Get that camera out of my face

See an extended
Get that camera out of my face,
prepared for Student Discourse

There are times to trust our government and times not to trust our government. To be honest, I’m upset with the number of photos being taken by our government and used for investigative purposes. I’m so upset I have decided to do my best to look suspicious to anyone watching me.

To that end, yesterday I purchased 10-inch Grip-Rite spiral shank nails at Lowe’s hardware store. I used my credit card and did it within full sight of the video cameras that track every purchase and every purchaser. Should the FBI need to determine who’s been buying the nails, they have me on record.

In future weekends, homework permitting, I might start hanging out in the state forests, allowing forest rangers to photograph my license plate, documenting that my car was seen in the forest — a car owned by the same person who once, on a shopping trip to Lowe’s, bought 10-inch Grip-Rite spiral shank nails.

It seems our state and national governments have taken to watching purchases at Lowe’s and tracking license plates to determine who might have been out spiking trees in the Morgan-Monroe State Forest. The circumstantial evidence these efforts have turned up has been good enough to arrest Frank Ambrose, a local environmental activist. If convicted, he could end up with three years in prison and a $10,000 fine.

Out of immense curiosity, I went to the Monroe County Justice Center and sat in on Ambrose’s arraignment hearing Friday. There was no discussion of the evidence at this juncture, so all I saw was a nervous 26-year-old man sitting behind the defendant’s table. He was there because of a security camera at Lowe’s, a photograph of his car near a timber sale and investigators with active imaginations.

I have never spiked a tree, nor do I have any immediate or long-term plans to do so. I have no idea whether Ambrose actually spiked the trees — but I doubt it. Members of the Earth Liberation Front don’t leave their cars parked near the sites of ecoterrorist attacks. If they did, the ELF attack at the Vail Resorts in Colorado would have been solved long ago.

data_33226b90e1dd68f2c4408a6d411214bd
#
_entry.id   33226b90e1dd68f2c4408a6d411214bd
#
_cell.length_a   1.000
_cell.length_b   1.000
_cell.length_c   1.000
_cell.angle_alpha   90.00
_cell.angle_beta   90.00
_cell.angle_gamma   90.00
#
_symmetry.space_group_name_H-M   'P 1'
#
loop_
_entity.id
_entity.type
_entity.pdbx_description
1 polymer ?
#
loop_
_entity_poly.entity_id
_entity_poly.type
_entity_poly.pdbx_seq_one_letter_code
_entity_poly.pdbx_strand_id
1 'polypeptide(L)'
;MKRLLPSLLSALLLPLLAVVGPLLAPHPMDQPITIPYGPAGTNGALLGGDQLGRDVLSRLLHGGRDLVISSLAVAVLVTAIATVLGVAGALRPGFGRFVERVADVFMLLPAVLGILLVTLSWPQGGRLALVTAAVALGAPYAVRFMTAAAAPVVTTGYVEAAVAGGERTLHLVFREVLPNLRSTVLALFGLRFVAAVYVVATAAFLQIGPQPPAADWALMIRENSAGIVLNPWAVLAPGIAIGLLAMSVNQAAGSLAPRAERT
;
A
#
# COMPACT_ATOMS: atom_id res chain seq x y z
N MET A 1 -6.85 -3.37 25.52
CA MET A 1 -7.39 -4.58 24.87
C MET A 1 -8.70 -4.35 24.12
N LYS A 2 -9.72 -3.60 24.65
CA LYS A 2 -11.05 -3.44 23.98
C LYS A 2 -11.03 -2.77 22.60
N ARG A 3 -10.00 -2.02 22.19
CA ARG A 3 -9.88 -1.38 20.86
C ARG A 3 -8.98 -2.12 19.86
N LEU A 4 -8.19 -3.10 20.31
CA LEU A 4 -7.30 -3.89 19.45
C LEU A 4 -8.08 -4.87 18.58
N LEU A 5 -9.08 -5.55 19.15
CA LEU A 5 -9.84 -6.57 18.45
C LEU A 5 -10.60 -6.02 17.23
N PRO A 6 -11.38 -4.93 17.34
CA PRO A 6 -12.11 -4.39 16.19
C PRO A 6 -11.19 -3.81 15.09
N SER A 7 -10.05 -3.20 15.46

What upsets me about this case is the invasion of privacy. Cameras are everywhere, and it is not possible to buy things without being recorded. I think too much information is being collected about people and it is not always being used in ethical ways.

It’s like when you register with an e-mail list for information you are interested in, and then your e-mail address gets sold. You start receiving e-mails inviting you to view “teenage sex stars,” or worse. You can at least ignore the spam with effective filters, but when people start taking photographs and using them against you, the photographs do not exist in a context — it is only a still image of a moment in time, devoid of meaning. Were you buying the package of condoms for yourself or for somebody too nervous to buy them? Were you visiting College Books because you wanted to buy some pornographic videos or because you got a flat tire a block away and wanted to use their telephone?

Still images only record the fact that you bought condoms and that you were in College Books, not your reason for being there. Some might argue you should be willing to explain why you were in a particular place if you have nothing to hide.

I disagree: The presumption should be innocence, and I shouldn’t have to explain to anybody why I have 10-inch Grip-Rite spiral shank nails. I bought them, and why I bought them is none of your business.

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